gathers and sends you,
be with you now and always.
Assembly:     Alleluia!

After many years’ experience as a pastor and professor, Jay Koyle serves as Congregational Development Officer for the Diocese of Algoma, and chair of Faith, Worship and Ministry for The Anglican Church of Canada. He is past president of The Associated Parishes for Liturgy and Mission, and is featured regularly as a conference speaker in the United States and Canada.

“Early in the Morning,” by Alan Stewart

“Breakfast at Dawn,” by Mike Meyers

“The Conversion of St. Paul,” by Arturo Rodriguez

Friday, April 26, 2019

Preacher’s Study – Easter 2C

The Preacher’s Study

Second Sunday of Easter, Year C

D. Jay Koyle and Sarah Sanderson-Doughty

Acts 5.27-32;
Psalm 118.14-29 or Psalm 150; 
Revelation 1.4-8; 
John 20: 19-31

Four years ago, one of us (Sarah) earned a PhD from Vanderbilt. Her stay in Nashville was a rich and cherished time. However, with a few chapters of the dissertation still to complete, she left the area to pastor a congregation in Indiana. Bursaries, scholarships, and loans only take you so far, after all.

A couple years later, writing now complete, Sarah returned to Vanderbilt for her dissertation defense. She sported a shorter hairstyle than when in Nashville, had been working out and was in better shape, and, of course, was dressed in a business suit and heels, quite different apparel than her typical grad school attire.

People who know her well, people who love her, came into the room and walked right past her as if they’d never met her before.  She called to each by name. Each one did a double take, a jaw drop, and then a “run and embrace.” 

She didn’t realize it, but in appearance at least, she had undergone an extreme makeover in the nearly two years since departing Nashville.  

We recalled the incident as we once again took in scene five of that blockbuster sequel to Luke’s Gospel, the Acts of the Apostles. Watching Peter, we felt something of what Sarah’s student colleagues must have experienced on that defense day.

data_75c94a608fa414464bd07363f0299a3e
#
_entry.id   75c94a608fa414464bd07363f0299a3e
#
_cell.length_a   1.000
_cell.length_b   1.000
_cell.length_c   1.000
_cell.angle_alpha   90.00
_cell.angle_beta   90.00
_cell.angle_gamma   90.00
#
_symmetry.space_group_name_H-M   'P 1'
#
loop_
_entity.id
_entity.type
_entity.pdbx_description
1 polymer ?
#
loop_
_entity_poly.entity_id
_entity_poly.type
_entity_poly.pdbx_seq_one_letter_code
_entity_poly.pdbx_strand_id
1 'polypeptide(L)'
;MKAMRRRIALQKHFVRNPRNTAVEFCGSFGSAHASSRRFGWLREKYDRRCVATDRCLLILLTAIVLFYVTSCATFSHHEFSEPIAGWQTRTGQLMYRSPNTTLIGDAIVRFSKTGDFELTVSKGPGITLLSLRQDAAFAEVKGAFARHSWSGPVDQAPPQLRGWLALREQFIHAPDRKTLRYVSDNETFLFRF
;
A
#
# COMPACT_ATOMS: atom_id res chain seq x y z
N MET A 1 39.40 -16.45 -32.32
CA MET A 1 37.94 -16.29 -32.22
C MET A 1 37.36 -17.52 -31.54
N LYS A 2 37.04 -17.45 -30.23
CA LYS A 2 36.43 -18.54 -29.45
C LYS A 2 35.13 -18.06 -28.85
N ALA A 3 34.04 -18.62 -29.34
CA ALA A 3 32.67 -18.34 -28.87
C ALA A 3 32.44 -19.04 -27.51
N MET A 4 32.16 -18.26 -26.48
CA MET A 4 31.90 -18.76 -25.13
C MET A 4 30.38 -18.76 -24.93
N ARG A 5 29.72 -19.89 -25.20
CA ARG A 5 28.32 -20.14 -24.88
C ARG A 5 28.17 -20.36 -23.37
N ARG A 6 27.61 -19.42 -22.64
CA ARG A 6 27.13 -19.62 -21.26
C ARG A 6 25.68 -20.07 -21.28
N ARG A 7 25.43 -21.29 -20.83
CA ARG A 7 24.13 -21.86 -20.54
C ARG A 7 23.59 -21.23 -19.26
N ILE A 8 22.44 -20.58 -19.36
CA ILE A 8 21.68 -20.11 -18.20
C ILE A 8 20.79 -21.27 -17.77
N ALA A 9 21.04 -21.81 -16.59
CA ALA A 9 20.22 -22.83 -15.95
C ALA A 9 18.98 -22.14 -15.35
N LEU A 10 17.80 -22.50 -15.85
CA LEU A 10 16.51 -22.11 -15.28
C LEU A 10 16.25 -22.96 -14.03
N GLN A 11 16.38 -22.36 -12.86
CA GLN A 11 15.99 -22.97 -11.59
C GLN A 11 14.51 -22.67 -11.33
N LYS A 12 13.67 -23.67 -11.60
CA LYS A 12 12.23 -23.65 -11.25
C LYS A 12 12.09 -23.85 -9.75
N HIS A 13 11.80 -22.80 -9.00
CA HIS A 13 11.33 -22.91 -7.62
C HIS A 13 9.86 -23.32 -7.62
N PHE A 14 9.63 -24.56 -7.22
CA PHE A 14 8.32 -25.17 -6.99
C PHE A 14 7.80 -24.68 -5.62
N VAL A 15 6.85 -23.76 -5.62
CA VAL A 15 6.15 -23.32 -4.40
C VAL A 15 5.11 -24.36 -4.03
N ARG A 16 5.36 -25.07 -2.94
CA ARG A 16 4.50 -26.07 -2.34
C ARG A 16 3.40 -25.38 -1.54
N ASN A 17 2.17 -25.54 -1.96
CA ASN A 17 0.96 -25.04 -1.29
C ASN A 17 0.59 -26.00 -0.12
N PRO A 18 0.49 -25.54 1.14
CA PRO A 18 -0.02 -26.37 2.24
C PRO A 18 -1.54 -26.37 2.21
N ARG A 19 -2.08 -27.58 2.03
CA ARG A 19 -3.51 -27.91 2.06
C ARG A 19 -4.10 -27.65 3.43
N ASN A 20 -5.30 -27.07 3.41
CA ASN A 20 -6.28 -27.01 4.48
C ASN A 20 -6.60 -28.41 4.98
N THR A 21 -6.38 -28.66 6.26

We are quite familiar with Peter. He features prominently in any version of the Jesus Story, especially those scenes covering the week of Palms to Passion.

Peter blusters with big, brash promises and then runs for cover.  He professes his willingness to die with Jesus until his Lord is a thorn’s distance from death.

However, something is different by the time Acts 5 hits the screen. Peter stands up boldly to the very authorities he claims played a part in Jesus’ death. He bravely disobeys legislation about mixing politics and religion, swearing allegiance to God and God alone.

This is Peter unafraid: extreme makeover, to say the least. 
It’s not just Peter either. All the apostles with him fled, deserted, crumbled when Jesus met his end. Now they’re standing firm together, facing down those with great earthly power, laying claim to greater power, and preaching even when commanded to be silent. 

Extreme makeovers! Peter and the apostles are made over from the inside. They are changed people. New hearts and lives! They have encountered the risen presence of Christ. They have been given, as they make quite plain, the Holy Spirit—God’s own being dwelling inside them. It’s this makeover that has turned them into witnesses to the good news of Jesus Christ, who though brutally killed, somehow lives and is exalted, and is on the loose changing lives.  

Extreme makeovers. Changed lives. These are the fruits of walking the Lenten journey and venturing through the Passover waters with Christ. The Great Fifty Days of Easter is prime time for preaching that names such transformation as people today encounter the risen Christ and are gifted with the Spirit.

Of course, preachers must acknowledge the reality that – sometimes with good reason, sometimes not – the notion of lives changing in any substantial way is something many people find hard to swallow. All of us have been issued promises that things will be different from the spouse or parent or child that keeps repeating the same bad behavior.

We perceive a steady stream of politicians that set out to change Washington or Ottawa or City Hall only to end up looking like carbon copies of their predecessors.